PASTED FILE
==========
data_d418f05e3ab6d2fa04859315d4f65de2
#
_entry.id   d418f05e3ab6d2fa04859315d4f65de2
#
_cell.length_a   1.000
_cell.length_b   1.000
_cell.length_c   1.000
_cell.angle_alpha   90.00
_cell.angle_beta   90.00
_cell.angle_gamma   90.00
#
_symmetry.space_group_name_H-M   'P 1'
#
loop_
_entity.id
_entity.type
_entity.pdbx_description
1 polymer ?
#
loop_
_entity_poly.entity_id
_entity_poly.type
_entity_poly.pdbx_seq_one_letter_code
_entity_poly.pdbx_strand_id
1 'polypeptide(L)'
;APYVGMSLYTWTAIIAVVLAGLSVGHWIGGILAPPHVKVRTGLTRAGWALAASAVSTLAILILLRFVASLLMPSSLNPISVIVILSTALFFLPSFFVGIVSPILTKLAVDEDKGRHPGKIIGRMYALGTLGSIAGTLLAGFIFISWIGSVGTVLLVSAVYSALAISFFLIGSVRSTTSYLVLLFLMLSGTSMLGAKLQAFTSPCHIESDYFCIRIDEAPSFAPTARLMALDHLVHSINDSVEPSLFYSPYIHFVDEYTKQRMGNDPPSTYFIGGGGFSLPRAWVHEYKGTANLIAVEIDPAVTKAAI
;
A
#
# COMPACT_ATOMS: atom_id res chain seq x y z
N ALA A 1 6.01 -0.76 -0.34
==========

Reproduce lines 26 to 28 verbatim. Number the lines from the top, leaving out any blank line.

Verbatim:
;APYVGMSLYTWTAIIAVVLAGLSVGHWIGGILAPPHVKVRTGLTRAGWALAASAVSTLAILILLRFVASLLMPSSLNPISVIVILSTALFFLPSFFVGIVSPILTKLAVDEDKGRHPGKIIGRMYALGTLGSIAGTLLAGFIFISWIGSVGTVLLVSAVYSALAISFFLIGSVRSTTSYLVLLFLMLSGTSMLGAKLQAFTSPCHIESDYFCIRIDEAPSFAPTARLMALDHLVHSINDSVEPSLFYSPYIHFVDEYTKQRMGNDPPSTYFIGGGGFSLPRAWVHEYKGTANLIAVEIDPAVTKAAI
;
A